People of Praise

Tick, tick, tick: Will Donald Trump play the 'handmaiden' card, lighting a SCOTUS fuse?

Tick, tick, tick: Will Donald Trump play the 'handmaiden' card, lighting a SCOTUS fuse?

The clock is ticking and the news coverage is heating up. At this point, for religion-beat pros, there's only one question that matters: Will Donald Trump GO THERE? Will he nominate the "loud dogma" candidate who will make heads explode in the liberal Catholic and secular politicos camps? We are, of course, talking about Judge Amy Coney Barrett. 

However, there is a rather cynical possibility linked to this story, an angle explored in this week's "Crossroads" podcast. Click here to tune that in.

You see, Trump needs to fire up voters for the midterm elections. In particular, he needs evangelical Protestants and pro-Catechism Catholics to turn out in droves, to help rescue the GOP from, well, Trump's unique ability in infuriate half of America (especially in elite zip codes and newsrooms).

So what if he nominated Barrett and let the blue-culture masses go crazy?

What if he unleashed that storm, knowing that the moral, cultural and religious left will not be able to restrain itself?

What a scene! Remember the hearings long ago for Justice Robert Bork -- the SCOTUS seat eventually taken by one Judge Anthony Kennedy -- and this famous speech by the late Sen. Ted Kennedy, speaking for the Catholic left and cultural liberals everywhere?

Robert Bork’s America is a land in which women would be forced into back-alley abortions, blacks would sit at segregated lunch counters, rogue police could break down citizens’ doors in midnight raids, schoolchildren could not be taught about evolution, writers and artists would be censored at the whim of government, and the doors of the federal courts would be shut on the fingers of millions of citizens for whom the judiciary is often the only protector of the individual rights that are the heart of our democracy.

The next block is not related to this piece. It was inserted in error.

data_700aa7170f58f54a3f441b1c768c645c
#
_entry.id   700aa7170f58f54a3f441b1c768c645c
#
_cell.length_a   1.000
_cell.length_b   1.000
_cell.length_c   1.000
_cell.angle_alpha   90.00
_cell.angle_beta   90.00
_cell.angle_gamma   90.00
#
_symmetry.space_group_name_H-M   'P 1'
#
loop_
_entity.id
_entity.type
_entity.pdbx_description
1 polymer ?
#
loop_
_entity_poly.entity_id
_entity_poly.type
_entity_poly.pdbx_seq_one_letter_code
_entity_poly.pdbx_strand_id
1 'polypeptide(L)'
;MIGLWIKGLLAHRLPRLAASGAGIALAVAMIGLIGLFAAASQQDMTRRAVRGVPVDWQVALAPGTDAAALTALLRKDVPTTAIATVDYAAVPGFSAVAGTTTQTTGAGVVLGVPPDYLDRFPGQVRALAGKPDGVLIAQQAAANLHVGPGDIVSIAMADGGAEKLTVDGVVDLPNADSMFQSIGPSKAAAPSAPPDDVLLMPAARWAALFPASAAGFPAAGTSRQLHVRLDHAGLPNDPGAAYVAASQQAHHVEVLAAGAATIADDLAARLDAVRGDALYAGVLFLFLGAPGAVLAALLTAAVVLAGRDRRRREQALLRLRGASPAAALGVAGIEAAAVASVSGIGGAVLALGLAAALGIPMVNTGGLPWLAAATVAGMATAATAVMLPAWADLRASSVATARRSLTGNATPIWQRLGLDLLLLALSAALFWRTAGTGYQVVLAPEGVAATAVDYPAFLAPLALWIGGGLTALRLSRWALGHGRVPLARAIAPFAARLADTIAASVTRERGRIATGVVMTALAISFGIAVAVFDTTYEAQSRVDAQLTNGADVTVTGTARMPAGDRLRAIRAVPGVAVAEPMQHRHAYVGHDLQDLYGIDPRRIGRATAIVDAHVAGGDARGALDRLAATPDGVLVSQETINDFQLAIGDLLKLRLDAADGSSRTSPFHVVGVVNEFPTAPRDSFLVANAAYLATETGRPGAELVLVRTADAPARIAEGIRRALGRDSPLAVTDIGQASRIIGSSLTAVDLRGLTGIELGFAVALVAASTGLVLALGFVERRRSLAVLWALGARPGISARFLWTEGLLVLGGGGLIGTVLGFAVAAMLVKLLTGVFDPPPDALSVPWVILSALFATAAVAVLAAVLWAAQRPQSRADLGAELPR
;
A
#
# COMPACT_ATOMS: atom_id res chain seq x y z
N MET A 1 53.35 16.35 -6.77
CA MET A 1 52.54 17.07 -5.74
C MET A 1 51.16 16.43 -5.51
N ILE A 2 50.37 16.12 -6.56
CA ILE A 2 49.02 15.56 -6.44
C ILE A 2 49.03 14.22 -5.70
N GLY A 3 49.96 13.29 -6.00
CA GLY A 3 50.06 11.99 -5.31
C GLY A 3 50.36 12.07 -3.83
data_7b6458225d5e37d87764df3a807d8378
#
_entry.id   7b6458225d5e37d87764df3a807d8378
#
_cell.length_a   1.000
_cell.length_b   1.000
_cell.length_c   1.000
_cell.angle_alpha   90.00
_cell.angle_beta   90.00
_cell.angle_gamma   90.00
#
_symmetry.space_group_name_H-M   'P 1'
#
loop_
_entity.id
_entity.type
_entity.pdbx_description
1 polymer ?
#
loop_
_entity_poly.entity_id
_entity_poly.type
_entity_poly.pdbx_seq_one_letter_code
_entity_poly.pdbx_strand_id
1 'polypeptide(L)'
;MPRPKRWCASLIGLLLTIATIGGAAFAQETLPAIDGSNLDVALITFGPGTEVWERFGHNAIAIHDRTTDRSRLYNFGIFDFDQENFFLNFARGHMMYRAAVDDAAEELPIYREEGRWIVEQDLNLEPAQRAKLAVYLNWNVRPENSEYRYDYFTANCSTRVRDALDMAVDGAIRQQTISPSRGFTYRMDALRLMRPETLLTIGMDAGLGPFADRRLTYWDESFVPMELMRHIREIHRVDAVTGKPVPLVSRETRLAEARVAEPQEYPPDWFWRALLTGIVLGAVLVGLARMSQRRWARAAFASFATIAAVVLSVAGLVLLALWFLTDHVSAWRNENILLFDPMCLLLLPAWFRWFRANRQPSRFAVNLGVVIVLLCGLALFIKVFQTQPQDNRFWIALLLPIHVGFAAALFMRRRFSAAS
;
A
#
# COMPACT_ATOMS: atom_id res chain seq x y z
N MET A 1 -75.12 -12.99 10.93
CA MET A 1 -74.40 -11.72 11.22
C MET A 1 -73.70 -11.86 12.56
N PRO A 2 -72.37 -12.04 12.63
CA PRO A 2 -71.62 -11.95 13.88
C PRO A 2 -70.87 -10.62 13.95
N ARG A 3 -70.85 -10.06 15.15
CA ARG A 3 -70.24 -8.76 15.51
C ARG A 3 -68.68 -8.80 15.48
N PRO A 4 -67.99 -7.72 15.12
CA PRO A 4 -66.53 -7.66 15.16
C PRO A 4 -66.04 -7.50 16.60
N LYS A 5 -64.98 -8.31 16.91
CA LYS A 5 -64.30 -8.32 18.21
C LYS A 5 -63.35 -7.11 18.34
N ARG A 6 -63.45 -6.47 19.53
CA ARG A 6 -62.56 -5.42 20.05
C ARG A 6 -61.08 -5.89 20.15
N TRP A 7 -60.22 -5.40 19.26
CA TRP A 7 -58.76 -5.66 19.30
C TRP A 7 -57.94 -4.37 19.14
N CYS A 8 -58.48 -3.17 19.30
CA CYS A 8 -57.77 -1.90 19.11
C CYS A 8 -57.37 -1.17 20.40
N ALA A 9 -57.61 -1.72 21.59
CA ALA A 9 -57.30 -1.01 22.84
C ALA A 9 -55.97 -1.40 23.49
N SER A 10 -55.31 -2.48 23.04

So what would that sound like today, if Barrett has to face her critics once again?

CNN legal analyst Jeffrey Toobin has already prepared that script, in a piece for The New Yorker, describing this future nightmare court:

It will overrule Roe v. Wade, allowing states to ban abortions and to criminally prosecute any physicians and nurses who perform them. It will allow shopkeepers, restaurateurs, and hotel owners to refuse service to gay customers on religious grounds.

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An ultra-conservative, charismatic Catholic? Judicial appointee Amy Barrett gets slammed

An ultra-conservative, charismatic Catholic? Judicial appointee Amy Barrett gets slammed

When a Catholic nominee for the 7th Circuit Court of Appeals was dragged across the coals at a Senate Judiciary Committee hearing several weeks ago, all sorts of people cried foul.

Writers from the Atlantic to the National Catholic Register wondered how come Amy Coney Barrett was sliced and diced by the Senate committee on the basis of a paper she co-wrote with one of her law school professors back in 1998. Even a Catholic archbishop filed a protest.

So it felt like a double whammy to some when the New York Times on Thursday piled on by a piece headlined “Some Worry about Judicial Nominee’s Ties to a Religious Group.” This passage is long, but essential.

One of President Trump’s judicial nominees became something of a hero to religious conservatives after she was grilled at a Senate hearing this month over whether her Roman Catholic faith would influence her decisions on the bench.
The nominee, Amy Coney Barrett, a law professor up for an appeals court seat, had raised the issue herself in articles and speeches over the years. The Democratic senators on the Judiciary Committee zeroed in on her writings, and in the process prompted accusations that they were engaged in religious bigotry.
“The dogma lives loudly within you,” declared Senator Dianne Feinstein, Democrat of California, in what has become an infamous phrase. Senator Orrin Hatch, Republican of Utah, accused his colleagues of employing an unconstitutional “religious test” for office.
Ms. Barrett told the senators that she was a faithful Catholic, and that her religious beliefs would not affect her decisions as an appellate judge. But her membership in a small, tightly knit Christian group called People of Praise never came up at the hearing, and might have led to even more intense questioning.

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